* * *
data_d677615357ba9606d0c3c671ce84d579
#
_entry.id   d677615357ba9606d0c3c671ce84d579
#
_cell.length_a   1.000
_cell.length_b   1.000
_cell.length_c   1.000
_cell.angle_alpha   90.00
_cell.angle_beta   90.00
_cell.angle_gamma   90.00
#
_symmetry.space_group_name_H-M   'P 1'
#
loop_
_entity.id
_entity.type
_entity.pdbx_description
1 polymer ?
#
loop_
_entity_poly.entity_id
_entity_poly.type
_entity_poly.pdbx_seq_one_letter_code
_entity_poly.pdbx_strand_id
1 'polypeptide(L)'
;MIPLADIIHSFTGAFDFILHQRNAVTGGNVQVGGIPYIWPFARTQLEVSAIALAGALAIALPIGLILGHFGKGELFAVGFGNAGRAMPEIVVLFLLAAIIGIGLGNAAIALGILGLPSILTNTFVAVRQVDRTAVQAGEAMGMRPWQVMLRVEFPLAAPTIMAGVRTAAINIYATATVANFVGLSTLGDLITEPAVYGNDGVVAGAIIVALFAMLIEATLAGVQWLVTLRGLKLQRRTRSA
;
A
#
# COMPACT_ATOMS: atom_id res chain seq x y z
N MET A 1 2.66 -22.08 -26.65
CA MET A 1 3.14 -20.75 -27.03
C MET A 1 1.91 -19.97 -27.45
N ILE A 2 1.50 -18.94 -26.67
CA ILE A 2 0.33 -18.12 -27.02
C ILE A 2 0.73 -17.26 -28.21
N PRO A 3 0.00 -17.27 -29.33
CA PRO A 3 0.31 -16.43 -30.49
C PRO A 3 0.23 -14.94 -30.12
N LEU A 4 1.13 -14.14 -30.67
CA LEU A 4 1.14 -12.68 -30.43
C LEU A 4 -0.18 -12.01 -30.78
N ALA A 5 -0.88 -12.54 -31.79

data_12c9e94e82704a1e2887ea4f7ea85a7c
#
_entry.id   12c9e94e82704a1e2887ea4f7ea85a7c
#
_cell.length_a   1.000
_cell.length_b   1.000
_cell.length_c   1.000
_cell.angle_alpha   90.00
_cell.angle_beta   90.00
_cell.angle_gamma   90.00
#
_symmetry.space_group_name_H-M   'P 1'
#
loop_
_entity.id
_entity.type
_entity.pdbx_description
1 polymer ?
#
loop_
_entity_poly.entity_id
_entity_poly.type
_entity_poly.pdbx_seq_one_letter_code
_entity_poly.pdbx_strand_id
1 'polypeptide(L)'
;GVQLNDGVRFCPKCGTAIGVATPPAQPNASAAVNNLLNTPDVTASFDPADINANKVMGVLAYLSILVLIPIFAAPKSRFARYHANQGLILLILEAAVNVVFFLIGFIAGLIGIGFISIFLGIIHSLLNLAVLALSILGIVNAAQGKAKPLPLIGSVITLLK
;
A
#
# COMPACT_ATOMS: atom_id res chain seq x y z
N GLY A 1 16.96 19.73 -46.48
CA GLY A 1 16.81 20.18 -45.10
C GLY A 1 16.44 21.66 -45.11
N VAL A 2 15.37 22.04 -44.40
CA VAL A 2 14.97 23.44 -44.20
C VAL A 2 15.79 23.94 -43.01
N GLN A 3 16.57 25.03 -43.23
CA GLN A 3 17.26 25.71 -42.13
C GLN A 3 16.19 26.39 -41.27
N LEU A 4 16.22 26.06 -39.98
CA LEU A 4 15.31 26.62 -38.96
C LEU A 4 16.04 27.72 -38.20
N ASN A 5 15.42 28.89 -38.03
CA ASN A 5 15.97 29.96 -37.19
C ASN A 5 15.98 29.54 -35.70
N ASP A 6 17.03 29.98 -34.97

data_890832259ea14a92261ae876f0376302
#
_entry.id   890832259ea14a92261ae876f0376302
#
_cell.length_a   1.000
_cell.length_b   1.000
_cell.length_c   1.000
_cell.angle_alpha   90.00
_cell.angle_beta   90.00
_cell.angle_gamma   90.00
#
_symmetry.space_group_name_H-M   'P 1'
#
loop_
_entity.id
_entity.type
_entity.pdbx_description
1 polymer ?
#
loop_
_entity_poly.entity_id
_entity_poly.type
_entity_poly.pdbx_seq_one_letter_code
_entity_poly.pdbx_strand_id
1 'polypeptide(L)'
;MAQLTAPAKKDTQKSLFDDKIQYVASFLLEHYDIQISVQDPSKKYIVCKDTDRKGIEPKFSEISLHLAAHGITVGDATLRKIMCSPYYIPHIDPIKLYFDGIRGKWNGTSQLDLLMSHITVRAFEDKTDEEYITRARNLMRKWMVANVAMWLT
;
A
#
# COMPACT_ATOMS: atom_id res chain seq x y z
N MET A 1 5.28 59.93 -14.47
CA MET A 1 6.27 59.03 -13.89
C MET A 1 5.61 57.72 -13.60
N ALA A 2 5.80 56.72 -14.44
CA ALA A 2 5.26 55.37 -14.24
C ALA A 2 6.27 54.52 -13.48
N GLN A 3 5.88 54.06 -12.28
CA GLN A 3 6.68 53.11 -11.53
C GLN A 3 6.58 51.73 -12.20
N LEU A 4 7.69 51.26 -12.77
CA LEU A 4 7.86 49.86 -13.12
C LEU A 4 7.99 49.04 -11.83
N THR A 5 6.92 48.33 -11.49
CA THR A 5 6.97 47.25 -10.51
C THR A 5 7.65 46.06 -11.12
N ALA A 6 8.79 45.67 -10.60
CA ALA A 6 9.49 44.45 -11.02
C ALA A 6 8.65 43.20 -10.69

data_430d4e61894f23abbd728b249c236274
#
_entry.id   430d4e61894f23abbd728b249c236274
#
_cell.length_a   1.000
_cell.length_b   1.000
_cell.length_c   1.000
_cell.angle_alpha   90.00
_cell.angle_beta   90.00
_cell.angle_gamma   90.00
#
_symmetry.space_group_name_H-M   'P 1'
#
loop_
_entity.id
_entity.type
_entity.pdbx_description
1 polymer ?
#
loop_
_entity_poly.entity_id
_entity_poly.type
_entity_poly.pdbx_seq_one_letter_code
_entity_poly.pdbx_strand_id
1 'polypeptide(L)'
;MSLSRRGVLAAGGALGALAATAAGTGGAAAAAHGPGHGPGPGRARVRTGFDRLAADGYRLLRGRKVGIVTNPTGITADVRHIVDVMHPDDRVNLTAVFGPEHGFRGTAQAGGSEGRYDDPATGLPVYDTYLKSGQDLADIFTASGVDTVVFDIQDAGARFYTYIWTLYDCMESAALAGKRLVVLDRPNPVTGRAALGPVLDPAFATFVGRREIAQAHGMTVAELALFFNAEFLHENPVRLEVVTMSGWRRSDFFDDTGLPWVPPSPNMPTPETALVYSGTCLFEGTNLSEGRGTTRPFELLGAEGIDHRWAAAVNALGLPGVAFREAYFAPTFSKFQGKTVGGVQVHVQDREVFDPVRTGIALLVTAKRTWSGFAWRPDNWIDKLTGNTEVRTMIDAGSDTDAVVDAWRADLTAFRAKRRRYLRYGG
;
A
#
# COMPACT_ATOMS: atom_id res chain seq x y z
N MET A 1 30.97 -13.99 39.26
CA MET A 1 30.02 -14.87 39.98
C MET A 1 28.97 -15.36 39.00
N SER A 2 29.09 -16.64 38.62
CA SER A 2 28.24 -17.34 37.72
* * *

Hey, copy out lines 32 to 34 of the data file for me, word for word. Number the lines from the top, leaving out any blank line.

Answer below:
CA MET A 1 3.14 -20.75 -27.03
C MET A 1 1.91 -19.97 -27.45
N ILE A 2 1.50 -18.94 -26.67